Friday 18th February 2011

Expats in Bahrain are facing uncertain times as the violence between police and protestors continues in the region.

Monday saw the “day of rage” and the death of a demonstrator in the Bahrain capital of Manama. In response to the death thousands of protestors marched in Manama, leading to further deaths.

Although the protests now appear more peaceful in nature many expats have opted to remain indoors since the violence broke amid fears that events may take a turn for the worse. However, as time passes, many of them are running short of basic supplies. Talking to Qatar newspaper, The Peninsula, one Indian expat said: “We think the situation would be brought under control in two to three days. If that does not happen, we might think of taking a break and go home.”

Speaking to an Indian newspaper on the phone he added: “All the offices are closed and we have been asked not to report to work.”

One of the major challenges facing expats over the past few days has been the lack of English language news and communication from their home embassies. Talking to the Gulf Daily News, a British expat complained: “I feel there is not a lot of communication for expats, I've been on the British Embassy website and it's very vague and what they would say in any crisis."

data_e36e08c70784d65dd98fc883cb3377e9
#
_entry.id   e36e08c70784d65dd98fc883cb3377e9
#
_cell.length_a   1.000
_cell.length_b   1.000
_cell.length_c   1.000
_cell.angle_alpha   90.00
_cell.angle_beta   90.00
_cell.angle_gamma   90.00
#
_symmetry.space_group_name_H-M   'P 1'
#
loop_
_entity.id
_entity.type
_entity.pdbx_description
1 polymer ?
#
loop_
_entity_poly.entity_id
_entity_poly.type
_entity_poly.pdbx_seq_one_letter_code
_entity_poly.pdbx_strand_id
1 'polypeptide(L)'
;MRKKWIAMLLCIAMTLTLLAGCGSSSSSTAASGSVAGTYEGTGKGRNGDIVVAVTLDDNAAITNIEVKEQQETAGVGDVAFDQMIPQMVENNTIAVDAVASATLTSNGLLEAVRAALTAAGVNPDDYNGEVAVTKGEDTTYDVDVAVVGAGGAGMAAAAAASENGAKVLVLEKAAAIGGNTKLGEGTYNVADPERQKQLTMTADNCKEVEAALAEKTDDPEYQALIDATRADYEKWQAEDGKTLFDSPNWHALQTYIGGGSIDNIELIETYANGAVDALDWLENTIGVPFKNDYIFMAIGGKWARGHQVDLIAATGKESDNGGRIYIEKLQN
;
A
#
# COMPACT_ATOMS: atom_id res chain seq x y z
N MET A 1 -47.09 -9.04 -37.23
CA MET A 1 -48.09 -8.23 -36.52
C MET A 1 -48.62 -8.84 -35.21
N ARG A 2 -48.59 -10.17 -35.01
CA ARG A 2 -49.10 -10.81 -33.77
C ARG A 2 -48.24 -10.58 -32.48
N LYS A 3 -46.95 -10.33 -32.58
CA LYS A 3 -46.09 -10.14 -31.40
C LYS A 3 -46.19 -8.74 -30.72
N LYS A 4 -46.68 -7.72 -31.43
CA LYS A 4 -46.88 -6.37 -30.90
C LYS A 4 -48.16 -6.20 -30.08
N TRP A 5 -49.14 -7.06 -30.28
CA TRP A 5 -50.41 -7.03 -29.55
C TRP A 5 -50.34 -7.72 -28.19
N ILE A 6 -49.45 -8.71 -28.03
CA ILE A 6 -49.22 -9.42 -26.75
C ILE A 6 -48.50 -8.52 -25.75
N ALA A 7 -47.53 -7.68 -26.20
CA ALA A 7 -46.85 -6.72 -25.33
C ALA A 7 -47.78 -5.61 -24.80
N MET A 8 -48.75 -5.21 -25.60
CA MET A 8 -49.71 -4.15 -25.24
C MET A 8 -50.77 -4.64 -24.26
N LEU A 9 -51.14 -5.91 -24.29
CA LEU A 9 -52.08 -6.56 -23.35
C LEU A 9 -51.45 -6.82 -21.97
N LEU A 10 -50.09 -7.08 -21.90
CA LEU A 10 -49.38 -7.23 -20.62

Despite the violence, many expats remain calm and have full confidence in their safety: "There's a lot of hearsay and there needs to be more communication. I don't feel unsafe and I don't think or I hope that Bahraini people won't do anything drastic, I'm more worried about going on the street and getting caught in hours of traffic," said another British expat.

While many of the expats themselves don’t seem concerned, many analysts have expressed fears that the events may have a detrimental impact on the financial sector, which currently contributes 25% towards the GDP. Expressing his opinions on the matter, Rory Adamson from Manama-based headhunters Azrek Search told efinancial careers: "So far, we've seen little evidence of financial services professionals looking to leave Bahrain, and the protests appear largely peaceful and not entirely disruptive.

"But undoubtedly it will have an impact on attracting people from outside of region."

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